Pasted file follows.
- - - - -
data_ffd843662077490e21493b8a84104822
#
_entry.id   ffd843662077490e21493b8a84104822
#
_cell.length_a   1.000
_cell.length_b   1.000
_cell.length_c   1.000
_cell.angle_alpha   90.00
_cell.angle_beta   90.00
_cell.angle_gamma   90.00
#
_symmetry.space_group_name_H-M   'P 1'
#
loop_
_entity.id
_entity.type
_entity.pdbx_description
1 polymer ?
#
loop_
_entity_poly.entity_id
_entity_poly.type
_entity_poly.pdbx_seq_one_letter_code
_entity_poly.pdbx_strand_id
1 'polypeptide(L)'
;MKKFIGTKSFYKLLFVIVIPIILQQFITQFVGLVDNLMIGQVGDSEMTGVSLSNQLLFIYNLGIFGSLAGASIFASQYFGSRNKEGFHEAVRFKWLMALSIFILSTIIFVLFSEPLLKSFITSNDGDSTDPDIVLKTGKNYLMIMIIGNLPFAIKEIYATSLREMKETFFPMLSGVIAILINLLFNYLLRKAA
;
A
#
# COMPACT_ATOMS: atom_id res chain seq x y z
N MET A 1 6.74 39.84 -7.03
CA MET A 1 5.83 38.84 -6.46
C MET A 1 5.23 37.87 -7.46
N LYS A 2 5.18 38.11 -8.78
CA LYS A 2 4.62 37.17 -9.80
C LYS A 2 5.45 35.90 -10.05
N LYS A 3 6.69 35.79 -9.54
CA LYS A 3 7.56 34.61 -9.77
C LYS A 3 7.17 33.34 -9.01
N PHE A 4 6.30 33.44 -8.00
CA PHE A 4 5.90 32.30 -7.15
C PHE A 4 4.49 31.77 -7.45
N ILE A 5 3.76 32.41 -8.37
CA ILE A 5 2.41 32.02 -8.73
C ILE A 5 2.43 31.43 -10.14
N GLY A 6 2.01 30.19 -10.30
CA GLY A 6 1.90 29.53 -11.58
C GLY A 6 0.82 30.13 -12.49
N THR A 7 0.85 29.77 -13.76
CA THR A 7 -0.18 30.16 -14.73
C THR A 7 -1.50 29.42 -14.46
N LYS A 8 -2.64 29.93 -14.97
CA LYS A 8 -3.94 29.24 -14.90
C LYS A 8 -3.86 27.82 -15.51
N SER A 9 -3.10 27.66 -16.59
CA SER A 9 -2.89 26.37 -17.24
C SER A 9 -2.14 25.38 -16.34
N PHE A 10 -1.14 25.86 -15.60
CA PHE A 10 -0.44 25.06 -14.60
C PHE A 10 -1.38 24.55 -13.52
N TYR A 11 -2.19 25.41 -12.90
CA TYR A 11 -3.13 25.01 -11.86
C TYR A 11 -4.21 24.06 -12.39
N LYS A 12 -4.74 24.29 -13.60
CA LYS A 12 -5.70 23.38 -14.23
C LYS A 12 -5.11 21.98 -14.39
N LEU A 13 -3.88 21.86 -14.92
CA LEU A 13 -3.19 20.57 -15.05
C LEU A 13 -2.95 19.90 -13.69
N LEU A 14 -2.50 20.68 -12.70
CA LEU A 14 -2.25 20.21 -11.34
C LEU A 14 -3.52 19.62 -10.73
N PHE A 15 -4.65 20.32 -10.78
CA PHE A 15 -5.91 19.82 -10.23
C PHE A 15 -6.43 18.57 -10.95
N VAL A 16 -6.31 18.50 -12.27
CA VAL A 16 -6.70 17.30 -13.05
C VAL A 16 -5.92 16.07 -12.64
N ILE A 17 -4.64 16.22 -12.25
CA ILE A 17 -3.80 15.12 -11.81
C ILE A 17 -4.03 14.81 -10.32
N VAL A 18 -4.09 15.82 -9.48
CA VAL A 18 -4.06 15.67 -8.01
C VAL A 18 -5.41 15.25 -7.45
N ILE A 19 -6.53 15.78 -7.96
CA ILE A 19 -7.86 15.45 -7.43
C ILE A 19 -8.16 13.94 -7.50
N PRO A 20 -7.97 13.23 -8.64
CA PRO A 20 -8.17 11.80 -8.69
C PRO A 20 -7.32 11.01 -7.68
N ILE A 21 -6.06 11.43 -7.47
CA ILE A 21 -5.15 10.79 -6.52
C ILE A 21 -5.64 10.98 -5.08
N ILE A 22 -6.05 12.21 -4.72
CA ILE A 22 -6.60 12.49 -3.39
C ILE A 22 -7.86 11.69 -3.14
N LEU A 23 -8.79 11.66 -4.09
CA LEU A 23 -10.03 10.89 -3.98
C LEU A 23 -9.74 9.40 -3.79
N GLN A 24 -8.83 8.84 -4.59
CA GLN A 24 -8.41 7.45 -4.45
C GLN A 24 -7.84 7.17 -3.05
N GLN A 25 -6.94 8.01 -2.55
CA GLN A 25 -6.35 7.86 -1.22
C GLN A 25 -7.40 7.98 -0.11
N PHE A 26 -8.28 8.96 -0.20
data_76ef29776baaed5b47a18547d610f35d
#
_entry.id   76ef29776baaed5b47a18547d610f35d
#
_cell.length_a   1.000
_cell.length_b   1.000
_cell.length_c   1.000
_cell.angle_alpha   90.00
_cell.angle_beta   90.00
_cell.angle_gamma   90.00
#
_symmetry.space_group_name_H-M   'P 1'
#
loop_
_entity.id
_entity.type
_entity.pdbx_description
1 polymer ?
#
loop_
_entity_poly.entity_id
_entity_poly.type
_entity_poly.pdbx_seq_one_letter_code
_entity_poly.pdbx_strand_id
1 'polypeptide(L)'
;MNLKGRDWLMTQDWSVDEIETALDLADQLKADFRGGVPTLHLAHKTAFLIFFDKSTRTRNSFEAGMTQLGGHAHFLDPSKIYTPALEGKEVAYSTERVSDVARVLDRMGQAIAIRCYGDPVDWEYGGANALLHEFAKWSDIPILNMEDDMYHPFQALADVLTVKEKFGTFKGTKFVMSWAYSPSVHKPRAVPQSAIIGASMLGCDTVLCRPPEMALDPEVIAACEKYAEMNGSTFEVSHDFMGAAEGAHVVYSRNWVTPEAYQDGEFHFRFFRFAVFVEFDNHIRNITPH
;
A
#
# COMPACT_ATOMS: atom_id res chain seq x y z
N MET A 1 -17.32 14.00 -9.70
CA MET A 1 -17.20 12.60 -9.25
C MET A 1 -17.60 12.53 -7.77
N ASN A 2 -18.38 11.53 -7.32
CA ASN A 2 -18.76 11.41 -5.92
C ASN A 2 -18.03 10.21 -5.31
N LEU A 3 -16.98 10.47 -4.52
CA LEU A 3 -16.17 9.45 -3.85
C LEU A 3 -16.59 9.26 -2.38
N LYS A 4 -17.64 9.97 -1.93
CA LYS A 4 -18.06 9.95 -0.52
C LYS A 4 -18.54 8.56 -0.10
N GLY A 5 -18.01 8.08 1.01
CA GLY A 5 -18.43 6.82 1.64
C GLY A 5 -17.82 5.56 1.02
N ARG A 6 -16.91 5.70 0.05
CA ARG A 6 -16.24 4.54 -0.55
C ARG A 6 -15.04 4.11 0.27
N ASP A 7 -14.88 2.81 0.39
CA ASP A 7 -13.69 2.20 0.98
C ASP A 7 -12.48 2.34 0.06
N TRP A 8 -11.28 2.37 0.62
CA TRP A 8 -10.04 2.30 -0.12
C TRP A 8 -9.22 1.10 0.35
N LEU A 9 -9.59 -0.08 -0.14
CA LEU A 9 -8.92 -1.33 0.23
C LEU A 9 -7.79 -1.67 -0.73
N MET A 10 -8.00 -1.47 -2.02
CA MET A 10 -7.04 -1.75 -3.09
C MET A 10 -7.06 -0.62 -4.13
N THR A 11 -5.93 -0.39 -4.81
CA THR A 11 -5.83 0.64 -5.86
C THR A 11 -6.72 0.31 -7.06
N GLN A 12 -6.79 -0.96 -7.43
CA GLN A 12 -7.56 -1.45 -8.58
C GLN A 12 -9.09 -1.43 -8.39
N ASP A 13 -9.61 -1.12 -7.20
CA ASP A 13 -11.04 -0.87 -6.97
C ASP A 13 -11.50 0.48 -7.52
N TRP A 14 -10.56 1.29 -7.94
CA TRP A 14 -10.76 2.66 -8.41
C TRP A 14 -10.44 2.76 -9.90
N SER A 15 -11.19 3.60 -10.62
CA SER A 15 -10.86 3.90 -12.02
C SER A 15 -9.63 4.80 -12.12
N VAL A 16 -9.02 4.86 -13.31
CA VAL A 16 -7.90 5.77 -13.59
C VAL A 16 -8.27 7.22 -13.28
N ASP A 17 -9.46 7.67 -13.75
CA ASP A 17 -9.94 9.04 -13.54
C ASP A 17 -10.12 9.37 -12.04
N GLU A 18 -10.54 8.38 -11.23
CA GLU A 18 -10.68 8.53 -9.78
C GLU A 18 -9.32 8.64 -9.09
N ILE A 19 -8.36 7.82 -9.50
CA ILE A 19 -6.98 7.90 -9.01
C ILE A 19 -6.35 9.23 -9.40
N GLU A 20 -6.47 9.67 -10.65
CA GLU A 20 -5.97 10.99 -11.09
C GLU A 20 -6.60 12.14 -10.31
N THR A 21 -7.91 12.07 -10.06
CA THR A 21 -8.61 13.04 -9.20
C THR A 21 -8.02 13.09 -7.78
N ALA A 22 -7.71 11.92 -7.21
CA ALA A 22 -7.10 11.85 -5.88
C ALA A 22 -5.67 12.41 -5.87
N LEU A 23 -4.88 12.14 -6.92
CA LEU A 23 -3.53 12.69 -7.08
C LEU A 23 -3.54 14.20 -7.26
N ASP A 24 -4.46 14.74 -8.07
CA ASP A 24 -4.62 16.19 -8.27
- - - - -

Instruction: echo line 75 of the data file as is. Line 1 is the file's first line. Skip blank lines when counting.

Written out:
C PHE A 15 -6.43 18.57 -10.95